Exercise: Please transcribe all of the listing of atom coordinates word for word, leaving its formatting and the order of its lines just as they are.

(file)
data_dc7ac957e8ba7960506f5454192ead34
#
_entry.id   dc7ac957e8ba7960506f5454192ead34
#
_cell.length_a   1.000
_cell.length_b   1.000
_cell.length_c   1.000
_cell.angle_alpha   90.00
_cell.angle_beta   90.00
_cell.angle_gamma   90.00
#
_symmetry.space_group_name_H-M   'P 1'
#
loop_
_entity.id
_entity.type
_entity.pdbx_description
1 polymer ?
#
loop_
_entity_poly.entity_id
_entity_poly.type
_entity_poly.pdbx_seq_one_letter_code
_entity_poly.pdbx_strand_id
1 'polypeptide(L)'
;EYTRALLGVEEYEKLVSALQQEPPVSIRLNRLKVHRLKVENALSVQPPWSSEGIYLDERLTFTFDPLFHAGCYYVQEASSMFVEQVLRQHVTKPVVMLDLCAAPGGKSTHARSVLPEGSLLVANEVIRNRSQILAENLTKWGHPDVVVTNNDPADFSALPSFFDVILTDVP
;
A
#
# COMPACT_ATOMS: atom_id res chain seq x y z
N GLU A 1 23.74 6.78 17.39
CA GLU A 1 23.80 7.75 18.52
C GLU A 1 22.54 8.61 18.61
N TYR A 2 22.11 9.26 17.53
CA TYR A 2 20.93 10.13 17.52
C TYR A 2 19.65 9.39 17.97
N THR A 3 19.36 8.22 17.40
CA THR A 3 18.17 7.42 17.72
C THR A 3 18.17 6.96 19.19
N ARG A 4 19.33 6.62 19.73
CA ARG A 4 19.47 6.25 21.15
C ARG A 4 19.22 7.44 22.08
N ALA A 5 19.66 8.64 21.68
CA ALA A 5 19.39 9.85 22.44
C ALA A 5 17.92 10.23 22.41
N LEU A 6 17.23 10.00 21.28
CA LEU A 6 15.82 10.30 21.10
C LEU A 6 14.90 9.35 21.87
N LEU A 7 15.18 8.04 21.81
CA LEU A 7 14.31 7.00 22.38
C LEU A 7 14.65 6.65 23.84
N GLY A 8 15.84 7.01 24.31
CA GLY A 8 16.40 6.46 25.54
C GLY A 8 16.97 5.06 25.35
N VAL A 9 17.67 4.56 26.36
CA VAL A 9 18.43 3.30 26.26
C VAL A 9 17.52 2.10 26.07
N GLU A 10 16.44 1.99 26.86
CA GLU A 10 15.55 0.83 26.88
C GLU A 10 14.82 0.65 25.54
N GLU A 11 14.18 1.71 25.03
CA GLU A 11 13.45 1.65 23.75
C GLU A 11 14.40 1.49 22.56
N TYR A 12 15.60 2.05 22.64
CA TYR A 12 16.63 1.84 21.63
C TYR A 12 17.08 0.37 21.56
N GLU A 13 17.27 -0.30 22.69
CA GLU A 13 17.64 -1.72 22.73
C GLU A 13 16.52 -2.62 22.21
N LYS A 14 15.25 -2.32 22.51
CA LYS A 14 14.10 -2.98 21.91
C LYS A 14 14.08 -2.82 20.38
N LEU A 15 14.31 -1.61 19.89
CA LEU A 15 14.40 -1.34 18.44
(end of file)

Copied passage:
data_dc7ac957e8ba7960506f5454192ead34
#
_entry.id   dc7ac957e8ba7960506f5454192ead34
#
_cell.length_a   1.000
_cell.length_b   1.000
_cell.length_c   1.000
_cell.angle_alpha   90.00
_cell.angle_beta   90.00
_cell.angle_gamma   90.00
#
_symmetry.space_group_name_H-M   'P 1'
#
loop_
_entity.id
_entity.type
_entity.pdbx_description
1 polymer ?
#
loop_
_entity_poly.entity_id
_entity_poly.type
_entity_poly.pdbx_seq_one_letter_code
_entity_poly.pdbx_strand_id
1 'polypeptide(L)'
;EYTRALLGVEEYEKLVSALQQEPPVSIRLNRLKVHRLKVENALSVQPPWSSEGIYLDERLTFTFDPLFHAGCYYVQEASSMFVEQVLRQHVTKPVVMLDLCAAPGGKSTHARSVLPEGSLLVANEVIRNRSQILAENLTKWGHPDVVVTNNDPADFSALPSFFDVILTDVP
;
A
#
# COMPACT_ATOMS: atom_id res chain seq x y z
N GLU A 1 23.74 6.78 17.39
CA GLU A 1 23.80 7.75 18.52
C GLU A 1 22.54 8.61 18.61
N TYR A 2 22.11 9.26 17.53
CA TYR A 2 20.93 10.13 17.52
C TYR A 2 19.65 9.39 17.97
N THR A 3 19.36 8.22 17.40
CA THR A 3 18.17 7.42 17.72
C THR A 3 18.17 6.96 19.19
N ARG A 4 19.33 6.62 19.73
CA ARG A 4 19.47 6.25 21.15
C ARG A 4 19.22 7.44 22.08
N ALA A 5 19.66 8.64 21.68
CA ALA A 5 19.39 9.85 22.44
C ALA A 5 17.92 10.23 22.41
N LEU A 6 17.23 10.00 21.28
CA LEU A 6 15.82 10.30 21.10
C LEU A 6 14.90 9.35 21.87
N LEU A 7 15.18 8.04 21.81
CA LEU A 7 14.31 7.00 22.38
C LEU A 7 14.65 6.65 23.84
N GLY A 8 15.84 7.01 24.31
CA GLY A 8 16.40 6.46 25.54
C GLY A 8 16.97 5.06 25.35
N VAL A 9 17.67 4.56 26.36
CA VAL A 9 18.43 3.30 26.26
C VAL A 9 17.52 2.10 26.07
N GLU A 10 16.44 1.99 26.86
CA GLU A 10 15.55 0.83 26.88
C GLU A 10 14.82 0.65 25.54
N GLU A 11 14.18 1.71 25.03
CA GLU A 11 13.45 1.65 23.75
C GLU A 11 14.40 1.49 22.56
N TYR A 12 15.60 2.05 22.64
CA TYR A 12 16.63 1.84 21.63
C TYR A 12 17.08 0.37 21.56
N GLU A 13 17.27 -0.30 22.69
CA GLU A 13 17.64 -1.72 22.73
C GLU A 13 16.52 -2.62 22.21
N LYS A 14 15.25 -2.32 22.51
CA LYS A 14 14.10 -2.98 21.91
C LYS A 14 14.08 -2.82 20.38
N LEU A 15 14.31 -1.61 19.89
CA LEU A 15 14.40 -1.34 18.44